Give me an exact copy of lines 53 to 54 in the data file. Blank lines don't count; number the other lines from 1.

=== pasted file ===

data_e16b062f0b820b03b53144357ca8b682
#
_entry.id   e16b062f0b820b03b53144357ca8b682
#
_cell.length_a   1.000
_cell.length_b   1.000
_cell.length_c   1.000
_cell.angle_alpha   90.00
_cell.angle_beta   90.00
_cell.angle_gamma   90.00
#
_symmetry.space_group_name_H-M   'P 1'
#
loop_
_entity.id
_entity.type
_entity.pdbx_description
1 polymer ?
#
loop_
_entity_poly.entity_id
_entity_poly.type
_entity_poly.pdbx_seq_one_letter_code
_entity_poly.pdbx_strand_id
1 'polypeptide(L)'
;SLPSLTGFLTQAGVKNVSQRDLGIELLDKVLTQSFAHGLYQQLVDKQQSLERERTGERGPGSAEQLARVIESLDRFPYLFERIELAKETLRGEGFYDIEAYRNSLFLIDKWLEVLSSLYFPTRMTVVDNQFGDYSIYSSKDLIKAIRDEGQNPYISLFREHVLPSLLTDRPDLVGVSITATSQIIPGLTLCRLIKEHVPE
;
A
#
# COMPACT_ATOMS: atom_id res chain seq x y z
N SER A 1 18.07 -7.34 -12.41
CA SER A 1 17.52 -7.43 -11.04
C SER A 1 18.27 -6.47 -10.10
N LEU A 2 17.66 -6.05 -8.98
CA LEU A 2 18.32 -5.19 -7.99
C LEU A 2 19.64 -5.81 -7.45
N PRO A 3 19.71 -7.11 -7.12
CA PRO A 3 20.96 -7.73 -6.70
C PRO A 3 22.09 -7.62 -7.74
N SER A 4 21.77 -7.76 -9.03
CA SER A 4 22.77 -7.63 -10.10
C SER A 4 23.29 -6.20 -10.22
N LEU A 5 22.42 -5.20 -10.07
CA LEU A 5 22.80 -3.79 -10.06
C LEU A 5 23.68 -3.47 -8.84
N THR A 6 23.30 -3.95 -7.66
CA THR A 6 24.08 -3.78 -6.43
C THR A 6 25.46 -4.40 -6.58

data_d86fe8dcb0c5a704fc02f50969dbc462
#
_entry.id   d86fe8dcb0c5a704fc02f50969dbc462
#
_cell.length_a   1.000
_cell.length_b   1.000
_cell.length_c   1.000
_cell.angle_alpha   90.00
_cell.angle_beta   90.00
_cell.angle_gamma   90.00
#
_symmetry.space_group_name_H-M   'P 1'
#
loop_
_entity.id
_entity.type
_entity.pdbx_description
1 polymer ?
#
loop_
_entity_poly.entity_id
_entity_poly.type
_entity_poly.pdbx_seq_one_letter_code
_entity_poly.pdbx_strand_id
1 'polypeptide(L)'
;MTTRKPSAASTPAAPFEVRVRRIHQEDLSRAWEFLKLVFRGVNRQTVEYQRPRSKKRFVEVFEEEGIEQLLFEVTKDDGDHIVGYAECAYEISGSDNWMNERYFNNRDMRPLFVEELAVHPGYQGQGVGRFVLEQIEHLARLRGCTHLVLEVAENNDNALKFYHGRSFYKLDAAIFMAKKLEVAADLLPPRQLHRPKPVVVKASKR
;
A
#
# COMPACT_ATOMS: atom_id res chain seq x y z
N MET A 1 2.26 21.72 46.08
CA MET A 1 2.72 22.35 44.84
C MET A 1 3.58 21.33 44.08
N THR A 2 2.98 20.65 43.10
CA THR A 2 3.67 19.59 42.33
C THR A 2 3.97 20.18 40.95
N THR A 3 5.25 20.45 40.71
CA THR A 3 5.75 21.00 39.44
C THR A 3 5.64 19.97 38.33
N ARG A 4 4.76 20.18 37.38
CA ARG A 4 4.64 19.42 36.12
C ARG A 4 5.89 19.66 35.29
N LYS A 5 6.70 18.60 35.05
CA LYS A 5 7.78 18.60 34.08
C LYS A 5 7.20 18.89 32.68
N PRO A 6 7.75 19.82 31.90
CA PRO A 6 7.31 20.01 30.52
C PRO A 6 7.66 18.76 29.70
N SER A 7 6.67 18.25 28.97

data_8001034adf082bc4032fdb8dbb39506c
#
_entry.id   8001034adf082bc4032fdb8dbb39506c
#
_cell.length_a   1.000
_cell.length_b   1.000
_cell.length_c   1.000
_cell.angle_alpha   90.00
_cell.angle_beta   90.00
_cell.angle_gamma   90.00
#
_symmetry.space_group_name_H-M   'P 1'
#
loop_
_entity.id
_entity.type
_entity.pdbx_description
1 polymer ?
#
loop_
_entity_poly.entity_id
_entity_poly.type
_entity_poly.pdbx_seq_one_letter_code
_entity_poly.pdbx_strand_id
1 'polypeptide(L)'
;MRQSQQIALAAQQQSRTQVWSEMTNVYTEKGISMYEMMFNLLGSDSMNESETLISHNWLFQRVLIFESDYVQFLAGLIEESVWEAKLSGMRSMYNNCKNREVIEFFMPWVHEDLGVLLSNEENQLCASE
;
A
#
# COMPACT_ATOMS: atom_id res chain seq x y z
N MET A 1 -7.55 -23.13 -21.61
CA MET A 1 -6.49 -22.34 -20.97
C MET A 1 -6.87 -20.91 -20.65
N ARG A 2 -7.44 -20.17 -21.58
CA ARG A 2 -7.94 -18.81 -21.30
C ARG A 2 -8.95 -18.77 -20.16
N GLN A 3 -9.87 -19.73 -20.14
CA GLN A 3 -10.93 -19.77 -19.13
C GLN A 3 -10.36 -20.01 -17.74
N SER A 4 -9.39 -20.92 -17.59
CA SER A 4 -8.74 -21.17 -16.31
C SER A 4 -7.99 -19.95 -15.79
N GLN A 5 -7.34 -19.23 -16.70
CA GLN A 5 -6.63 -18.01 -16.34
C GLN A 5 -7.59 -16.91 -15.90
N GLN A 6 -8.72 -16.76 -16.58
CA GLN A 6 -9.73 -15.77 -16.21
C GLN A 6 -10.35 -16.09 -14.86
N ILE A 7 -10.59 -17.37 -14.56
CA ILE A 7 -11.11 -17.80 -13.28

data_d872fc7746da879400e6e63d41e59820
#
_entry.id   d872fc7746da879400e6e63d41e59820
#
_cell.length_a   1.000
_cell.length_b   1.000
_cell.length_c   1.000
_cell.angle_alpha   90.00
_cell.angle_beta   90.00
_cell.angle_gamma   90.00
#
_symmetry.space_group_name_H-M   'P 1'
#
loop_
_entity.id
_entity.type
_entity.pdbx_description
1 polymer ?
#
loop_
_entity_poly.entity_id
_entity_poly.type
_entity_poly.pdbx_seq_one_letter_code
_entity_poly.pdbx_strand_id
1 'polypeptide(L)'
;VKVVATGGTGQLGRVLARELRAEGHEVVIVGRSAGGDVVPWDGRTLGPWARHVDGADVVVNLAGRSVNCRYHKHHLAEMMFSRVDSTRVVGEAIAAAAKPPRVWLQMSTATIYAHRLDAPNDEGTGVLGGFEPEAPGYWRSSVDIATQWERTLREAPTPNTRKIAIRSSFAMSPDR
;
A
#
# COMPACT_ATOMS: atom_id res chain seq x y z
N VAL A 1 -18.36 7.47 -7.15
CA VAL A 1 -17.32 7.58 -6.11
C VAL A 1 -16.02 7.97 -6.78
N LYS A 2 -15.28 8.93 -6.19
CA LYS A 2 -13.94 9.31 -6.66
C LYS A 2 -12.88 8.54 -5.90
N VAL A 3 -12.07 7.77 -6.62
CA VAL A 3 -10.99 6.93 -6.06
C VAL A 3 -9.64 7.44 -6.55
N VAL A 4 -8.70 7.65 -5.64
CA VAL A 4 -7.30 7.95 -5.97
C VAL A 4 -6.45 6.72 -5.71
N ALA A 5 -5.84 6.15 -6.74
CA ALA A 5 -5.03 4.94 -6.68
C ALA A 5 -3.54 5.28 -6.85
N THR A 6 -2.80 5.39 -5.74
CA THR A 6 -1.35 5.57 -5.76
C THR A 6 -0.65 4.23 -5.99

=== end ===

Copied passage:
_cell.length_a   1.000
_cell.length_b   1.000